Gov. Asa Hutchinson announced Tuesday that legislators will be returning to Little Rock for a special session May 26. The main reason will be to pass a bond issue to help Lockheed Martin compete for a contract to produce the military’s new Joint Light Tactical Vehicle, the replacement for the Humvee, in Camden.
Lockheed Martin is a global megacorporation with $45.6 billion in sales in 2014, so it will be interesting to see what Arkansas taxpayers will be asked to fund. But this is the way the game is played these days, so Arkansas must play it. At stake is the production of 55,000 vehicles – basically, the auto plant the state long has coveted – and that’s not counting what foreign militaries might order. About 600 jobs would be created in south Arkansas, which needs them.
Legislators also will consider ways of streamlining state government – Hutchinson hasn’t offered concrete proposals regarding how – and might consider moving Arkansas’ political primaries, or maybe just the presidential ones, to March 1. That’s the subject of the rest of this column.
Tired of ceding the early presidential nominating process to Iowa and New Hampshire and then being forgotten later, a group of Southern states are considering holding their primaries March 1 in what many are calling the “SEC primary.”
Arkansas voters don’t usually play much of a role in presidential politics. The state’s primary election occurs so late in the process that many candidates have dropped out by the time Arkansans vote, and the state is so small that the remaining candidates don’t make it a priority. Legislators considered the SEC primary in the recently completed regular session. The bill didn’t pass, but support didn’t die. Maybe it would make Arkansas more relevant. It might give Gov. Mike Huckabee’s presidential campaign a boost, which his supporters would see as a plus.
These campaigns start early – Jan. 3 in Iowa in 2012, in fact. This year, the Iowa caucus will be Feb. 1, nine months before the general election, and the New Hampshire primary will be Feb. 9. And of course, candidates already have been campaigning for months.
Didn’t we just have an election? These days, elected officials are so focused on the next campaign that they can’t do the jobs voters chose them to do in the previous one. And that’s a problem with real-life consequences.
Case in point: The federal Highway Trust Fund is nearly empty, and the bill that funds it expires at the end of this month. A real, multi-year replacement is badly needed, but time is running out. We were in this same situation last year, but of course an election was coming up, so Congress passed a gimmicky, short-term fix that funded 10 months of construction with revenues borrowed from the next decade. Now those 10 months are over, and we’re right back where we were. Uncertain about what Congress is going to do this time, the state Highway Department has cancelled $282 million in construction projects this year. Last month, the American Trucking Associations’ chief lobbyist told Arkansas trucking executives that a bill must be written this year or else we’ll have to wait until the end of 2017 because presidential politics will get in the way.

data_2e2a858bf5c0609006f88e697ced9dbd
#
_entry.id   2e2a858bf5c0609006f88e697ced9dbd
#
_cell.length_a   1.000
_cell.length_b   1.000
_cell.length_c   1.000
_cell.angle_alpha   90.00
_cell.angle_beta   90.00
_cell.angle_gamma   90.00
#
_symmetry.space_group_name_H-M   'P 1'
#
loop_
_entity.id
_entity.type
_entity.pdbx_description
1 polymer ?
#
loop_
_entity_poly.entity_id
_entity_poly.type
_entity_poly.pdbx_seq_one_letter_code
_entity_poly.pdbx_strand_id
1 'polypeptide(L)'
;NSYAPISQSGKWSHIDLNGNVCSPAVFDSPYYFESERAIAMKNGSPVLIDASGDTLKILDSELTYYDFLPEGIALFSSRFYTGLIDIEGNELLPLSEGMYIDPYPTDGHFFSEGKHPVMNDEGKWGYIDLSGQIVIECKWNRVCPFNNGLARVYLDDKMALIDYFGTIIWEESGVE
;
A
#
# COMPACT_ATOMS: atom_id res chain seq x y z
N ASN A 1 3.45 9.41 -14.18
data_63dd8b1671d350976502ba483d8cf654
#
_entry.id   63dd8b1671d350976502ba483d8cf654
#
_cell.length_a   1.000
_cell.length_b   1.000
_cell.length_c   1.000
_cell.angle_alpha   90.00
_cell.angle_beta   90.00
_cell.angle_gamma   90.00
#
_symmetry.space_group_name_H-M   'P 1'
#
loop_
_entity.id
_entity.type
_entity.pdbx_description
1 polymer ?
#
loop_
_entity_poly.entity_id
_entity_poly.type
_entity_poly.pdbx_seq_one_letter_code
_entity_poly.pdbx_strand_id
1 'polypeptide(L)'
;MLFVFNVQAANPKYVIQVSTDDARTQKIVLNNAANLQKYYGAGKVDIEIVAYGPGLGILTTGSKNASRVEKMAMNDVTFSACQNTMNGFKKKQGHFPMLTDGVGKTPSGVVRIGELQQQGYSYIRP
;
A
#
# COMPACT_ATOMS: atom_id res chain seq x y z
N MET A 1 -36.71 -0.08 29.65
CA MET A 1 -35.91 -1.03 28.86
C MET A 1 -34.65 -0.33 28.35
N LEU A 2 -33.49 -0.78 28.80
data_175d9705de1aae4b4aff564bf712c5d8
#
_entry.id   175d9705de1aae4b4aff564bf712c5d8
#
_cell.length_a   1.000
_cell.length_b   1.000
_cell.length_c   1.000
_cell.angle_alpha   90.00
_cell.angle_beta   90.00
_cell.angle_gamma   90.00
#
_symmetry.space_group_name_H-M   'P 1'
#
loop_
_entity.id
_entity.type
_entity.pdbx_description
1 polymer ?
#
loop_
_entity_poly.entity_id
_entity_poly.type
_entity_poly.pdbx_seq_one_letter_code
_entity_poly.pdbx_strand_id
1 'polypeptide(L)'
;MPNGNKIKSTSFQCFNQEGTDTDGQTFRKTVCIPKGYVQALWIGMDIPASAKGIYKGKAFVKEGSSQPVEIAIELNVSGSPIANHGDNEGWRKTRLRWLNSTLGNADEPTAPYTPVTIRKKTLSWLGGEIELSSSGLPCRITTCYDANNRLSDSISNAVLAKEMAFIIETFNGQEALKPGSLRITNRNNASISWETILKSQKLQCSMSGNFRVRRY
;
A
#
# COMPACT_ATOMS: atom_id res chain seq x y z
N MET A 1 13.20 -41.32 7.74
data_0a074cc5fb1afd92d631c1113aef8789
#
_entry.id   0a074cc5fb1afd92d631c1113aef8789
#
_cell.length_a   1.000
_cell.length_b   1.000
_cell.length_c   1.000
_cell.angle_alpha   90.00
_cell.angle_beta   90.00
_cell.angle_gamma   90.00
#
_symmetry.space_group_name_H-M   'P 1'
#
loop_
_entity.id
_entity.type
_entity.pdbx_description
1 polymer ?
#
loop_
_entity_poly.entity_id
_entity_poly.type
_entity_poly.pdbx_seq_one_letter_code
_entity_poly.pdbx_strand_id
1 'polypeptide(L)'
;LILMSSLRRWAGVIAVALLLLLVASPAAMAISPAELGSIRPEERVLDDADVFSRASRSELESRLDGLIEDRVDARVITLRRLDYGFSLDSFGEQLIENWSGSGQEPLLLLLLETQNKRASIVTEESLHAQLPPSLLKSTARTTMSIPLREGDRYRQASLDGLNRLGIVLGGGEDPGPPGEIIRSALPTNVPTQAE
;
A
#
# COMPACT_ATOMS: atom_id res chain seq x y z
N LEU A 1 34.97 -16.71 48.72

Contrast American democracy with Great Britain’s recently completed parliamentary election. Queen Elizabeth formally dissolved Parliament in late March at the request of Prime Minister David Cameron, the election was scheduled for May 7, the parties campaigned, and 66.1 percent of the electorate voted. The Conservatives won, and Cameron retained his post. It was over in six weeks.
Great Britain has its own problems, of course, and nobody here wants a monarch, but the United States clearly is not well served by a democratic government where few have time to govern anymore. According to the Declaration of Independence, the “pursuit of happiness” is one of the three inalienable rights that led to America’s founding. Are the nonstop campaigning and barrage of toxic negative advertising helping you pursue happiness?
We’ll know whether the primary election will be moved before the session begins because only issues where the outcome is reasonably certain will be included in the call. It will be predetermined behind closed doors, which is not very transparent but is efficient.
At least they’ll govern, and then voters can decide if they did the right thing. I hear there’s an election coming up.